8 Saints on the Holy Mass

IMG_0499

The following quotes on the Holy Sacrifice of the Mass can be found in Jesus Our Eucharistic Love , a book by Father Stefano Manelli, founder of the Franciscan Friars of the Immaculate. May the insight of these saints remind us that there is nothing more important we can do than to devoutly assist at Mass.

“The celebration of Holy Mass has the same value as the Death of Jesus on the Cross.”   

St. Thomas Aquinas

“Man should tremble, the world should quake, all Heaven should be deeply moved when the Son of God appears on the altar in the hands of the priest.”  

St. Francis of Assisi

“It would be easier for the world to survive without the sun than to do so without the Holy Mass.”  

St. Pio of Pietrelcina

“No human tongue can enumerate the favors that trace back to the Sacrifice of the Mass. The sinner is reconciled with God; the just man becomes more upright; sins are wiped away; vices are uprooted; virtue and merit increases; and the devil’s schemes are frustrated.”  

St. Lawrence Justinian

“O you deluded people, what are you doing? Why do you not hasten to the churches to hear as many Masses as you can? Why do you not imitate the angels, who, when a Holy Mass is celebrated, come down in myriads from Paradise and take their stations about our altars in adoration to intercede for us?”  

St. Leonard of Port Maurice

“Know, O Christian, that the Mass is the holiest act of religion. You cannot do anything to glorify God more, nor profit your soul more, than by devoutly assisting at it, and assisting as often as possible.”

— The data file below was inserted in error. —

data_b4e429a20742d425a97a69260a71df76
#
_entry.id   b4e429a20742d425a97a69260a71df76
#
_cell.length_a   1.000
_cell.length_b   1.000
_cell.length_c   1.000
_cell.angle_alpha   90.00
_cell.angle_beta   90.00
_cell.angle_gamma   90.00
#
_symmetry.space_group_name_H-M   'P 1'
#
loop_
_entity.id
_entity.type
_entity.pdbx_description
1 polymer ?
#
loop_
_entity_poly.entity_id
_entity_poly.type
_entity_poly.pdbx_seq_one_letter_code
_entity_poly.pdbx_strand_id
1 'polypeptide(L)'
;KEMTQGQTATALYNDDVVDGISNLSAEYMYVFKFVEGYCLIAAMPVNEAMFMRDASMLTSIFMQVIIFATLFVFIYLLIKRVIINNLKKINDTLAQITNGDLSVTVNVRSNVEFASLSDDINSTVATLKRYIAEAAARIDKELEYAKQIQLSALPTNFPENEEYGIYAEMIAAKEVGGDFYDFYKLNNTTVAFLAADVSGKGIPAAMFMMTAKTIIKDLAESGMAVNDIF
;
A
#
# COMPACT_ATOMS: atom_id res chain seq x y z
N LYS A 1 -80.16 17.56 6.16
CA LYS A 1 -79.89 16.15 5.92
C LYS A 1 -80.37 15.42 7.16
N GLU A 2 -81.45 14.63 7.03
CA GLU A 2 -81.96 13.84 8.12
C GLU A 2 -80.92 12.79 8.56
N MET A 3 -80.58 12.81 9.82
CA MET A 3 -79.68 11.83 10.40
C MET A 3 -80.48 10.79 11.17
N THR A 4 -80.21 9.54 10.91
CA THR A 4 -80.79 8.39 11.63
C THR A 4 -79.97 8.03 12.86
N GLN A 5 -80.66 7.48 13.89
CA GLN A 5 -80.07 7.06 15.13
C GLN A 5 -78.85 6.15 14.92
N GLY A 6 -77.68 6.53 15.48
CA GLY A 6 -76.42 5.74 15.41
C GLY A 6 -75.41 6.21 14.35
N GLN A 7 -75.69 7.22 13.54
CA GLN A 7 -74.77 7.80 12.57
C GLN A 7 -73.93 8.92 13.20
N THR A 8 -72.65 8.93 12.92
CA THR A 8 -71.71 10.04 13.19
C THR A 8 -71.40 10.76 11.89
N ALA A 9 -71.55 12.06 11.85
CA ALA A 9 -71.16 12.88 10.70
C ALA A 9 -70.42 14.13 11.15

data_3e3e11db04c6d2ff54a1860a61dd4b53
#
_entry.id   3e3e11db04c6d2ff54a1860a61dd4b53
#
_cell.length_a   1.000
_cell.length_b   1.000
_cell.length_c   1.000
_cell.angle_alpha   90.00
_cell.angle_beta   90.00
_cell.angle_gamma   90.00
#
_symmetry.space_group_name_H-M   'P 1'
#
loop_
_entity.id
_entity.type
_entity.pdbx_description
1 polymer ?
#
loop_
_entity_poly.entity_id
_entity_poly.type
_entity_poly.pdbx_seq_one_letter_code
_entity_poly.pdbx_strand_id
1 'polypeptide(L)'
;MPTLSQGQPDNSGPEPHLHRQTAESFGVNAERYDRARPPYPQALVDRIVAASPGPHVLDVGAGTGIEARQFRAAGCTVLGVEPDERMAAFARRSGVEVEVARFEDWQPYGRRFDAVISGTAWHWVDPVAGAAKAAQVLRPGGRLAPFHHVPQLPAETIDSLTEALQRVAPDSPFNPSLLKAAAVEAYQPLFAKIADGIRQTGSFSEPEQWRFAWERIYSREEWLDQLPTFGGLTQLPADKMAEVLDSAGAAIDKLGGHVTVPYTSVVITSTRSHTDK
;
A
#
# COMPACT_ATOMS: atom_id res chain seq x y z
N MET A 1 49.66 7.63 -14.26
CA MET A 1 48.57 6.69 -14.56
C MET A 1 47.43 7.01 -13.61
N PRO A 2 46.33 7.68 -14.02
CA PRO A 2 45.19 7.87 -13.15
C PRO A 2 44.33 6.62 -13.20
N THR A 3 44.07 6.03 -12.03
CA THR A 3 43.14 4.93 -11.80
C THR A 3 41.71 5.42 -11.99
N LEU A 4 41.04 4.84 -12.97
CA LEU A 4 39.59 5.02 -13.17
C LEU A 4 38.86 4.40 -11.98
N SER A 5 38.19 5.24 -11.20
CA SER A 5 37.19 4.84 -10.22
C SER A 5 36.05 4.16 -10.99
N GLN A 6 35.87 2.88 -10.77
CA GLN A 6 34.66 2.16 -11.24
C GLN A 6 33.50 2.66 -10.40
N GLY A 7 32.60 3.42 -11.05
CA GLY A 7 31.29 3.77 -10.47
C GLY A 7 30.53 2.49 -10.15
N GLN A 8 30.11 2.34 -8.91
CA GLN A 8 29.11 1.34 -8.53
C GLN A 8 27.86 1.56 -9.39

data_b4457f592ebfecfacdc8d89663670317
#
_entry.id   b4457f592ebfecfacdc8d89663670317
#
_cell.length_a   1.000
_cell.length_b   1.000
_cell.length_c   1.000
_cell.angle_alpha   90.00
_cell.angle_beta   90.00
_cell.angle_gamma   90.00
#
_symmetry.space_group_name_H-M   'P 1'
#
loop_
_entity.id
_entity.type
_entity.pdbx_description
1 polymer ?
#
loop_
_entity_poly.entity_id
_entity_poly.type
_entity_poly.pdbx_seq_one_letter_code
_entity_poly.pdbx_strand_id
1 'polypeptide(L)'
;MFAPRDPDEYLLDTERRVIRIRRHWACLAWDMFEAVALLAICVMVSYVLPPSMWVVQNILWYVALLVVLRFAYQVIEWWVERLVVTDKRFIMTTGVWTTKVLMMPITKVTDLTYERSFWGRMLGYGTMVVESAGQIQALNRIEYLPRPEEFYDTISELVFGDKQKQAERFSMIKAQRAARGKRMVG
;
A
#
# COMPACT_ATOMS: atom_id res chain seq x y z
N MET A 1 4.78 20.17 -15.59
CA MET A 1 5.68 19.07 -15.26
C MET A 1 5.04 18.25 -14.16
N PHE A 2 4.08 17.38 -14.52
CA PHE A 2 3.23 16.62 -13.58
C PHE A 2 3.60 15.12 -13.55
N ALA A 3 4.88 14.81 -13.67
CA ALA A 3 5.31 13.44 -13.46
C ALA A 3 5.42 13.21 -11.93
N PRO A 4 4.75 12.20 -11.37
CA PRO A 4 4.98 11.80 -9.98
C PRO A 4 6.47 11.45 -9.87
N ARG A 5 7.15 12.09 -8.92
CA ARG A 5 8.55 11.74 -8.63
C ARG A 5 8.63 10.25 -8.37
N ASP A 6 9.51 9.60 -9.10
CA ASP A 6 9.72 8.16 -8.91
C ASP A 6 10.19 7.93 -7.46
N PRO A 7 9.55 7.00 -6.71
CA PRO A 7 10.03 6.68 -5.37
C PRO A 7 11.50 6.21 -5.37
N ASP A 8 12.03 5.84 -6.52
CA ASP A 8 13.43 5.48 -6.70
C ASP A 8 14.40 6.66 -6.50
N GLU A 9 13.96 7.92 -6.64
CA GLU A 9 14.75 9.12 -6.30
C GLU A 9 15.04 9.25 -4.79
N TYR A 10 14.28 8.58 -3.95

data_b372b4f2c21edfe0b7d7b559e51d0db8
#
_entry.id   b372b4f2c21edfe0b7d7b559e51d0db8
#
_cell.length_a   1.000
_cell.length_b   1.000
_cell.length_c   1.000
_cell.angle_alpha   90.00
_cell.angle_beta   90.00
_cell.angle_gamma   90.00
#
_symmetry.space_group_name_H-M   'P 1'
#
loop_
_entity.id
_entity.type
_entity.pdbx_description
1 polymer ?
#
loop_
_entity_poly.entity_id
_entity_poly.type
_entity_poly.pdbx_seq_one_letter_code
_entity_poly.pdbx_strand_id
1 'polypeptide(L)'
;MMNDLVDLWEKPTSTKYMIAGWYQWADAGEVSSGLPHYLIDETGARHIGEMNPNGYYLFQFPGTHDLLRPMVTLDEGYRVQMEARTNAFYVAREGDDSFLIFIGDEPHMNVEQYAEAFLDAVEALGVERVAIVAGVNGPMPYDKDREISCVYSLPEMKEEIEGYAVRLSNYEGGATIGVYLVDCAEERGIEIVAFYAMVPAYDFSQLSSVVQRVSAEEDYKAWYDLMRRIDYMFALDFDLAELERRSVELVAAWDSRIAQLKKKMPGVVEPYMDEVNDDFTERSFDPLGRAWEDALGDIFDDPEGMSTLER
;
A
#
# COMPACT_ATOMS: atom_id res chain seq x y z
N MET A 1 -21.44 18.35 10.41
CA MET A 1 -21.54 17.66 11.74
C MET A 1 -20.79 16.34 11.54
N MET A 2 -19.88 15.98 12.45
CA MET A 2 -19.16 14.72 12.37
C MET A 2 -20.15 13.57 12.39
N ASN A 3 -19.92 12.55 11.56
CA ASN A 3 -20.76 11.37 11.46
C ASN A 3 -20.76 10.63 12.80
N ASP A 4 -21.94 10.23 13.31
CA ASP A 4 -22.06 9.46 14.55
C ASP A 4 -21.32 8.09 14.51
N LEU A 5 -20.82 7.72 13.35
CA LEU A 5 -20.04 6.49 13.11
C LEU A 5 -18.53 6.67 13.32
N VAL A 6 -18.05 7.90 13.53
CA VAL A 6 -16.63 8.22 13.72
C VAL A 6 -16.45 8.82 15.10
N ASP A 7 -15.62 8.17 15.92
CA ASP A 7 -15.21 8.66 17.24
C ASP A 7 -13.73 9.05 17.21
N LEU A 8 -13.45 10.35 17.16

St. Peter Julian Eymard

“One merits more by devoutly assisting at a Holy Mass than by distributing all of his goods to the poor and traveling all over the world on pilgrimage.”

St. Bernard

“Martyrdom is nothing in comparison with the Mass, because martyrdom is the sacrifice of man to God, whereas the Mass is the Sacrifice of God for man!”

St. John Marie Vianney

Photo credit: John Cosmas

An earlier version of this article was posted on January 6, 2014.

Posted on April 4, 2017, in liturgy and tagged , , , , , , , , , , . Bookmark the permalink. 3 Comments.

Leave a Reply

Fill in your details below or click an icon to log in:

WordPress.com Logo

You are commenting using your WordPress.com account. Log Out / Change )

Twitter picture

You are commenting using your Twitter account. Log Out / Change )

Facebook photo

You are commenting using your Facebook account. Log Out / Change )

Google+ photo

You are commenting using your Google+ account. Log Out / Change )

Connecting to %s

%d bloggers like this: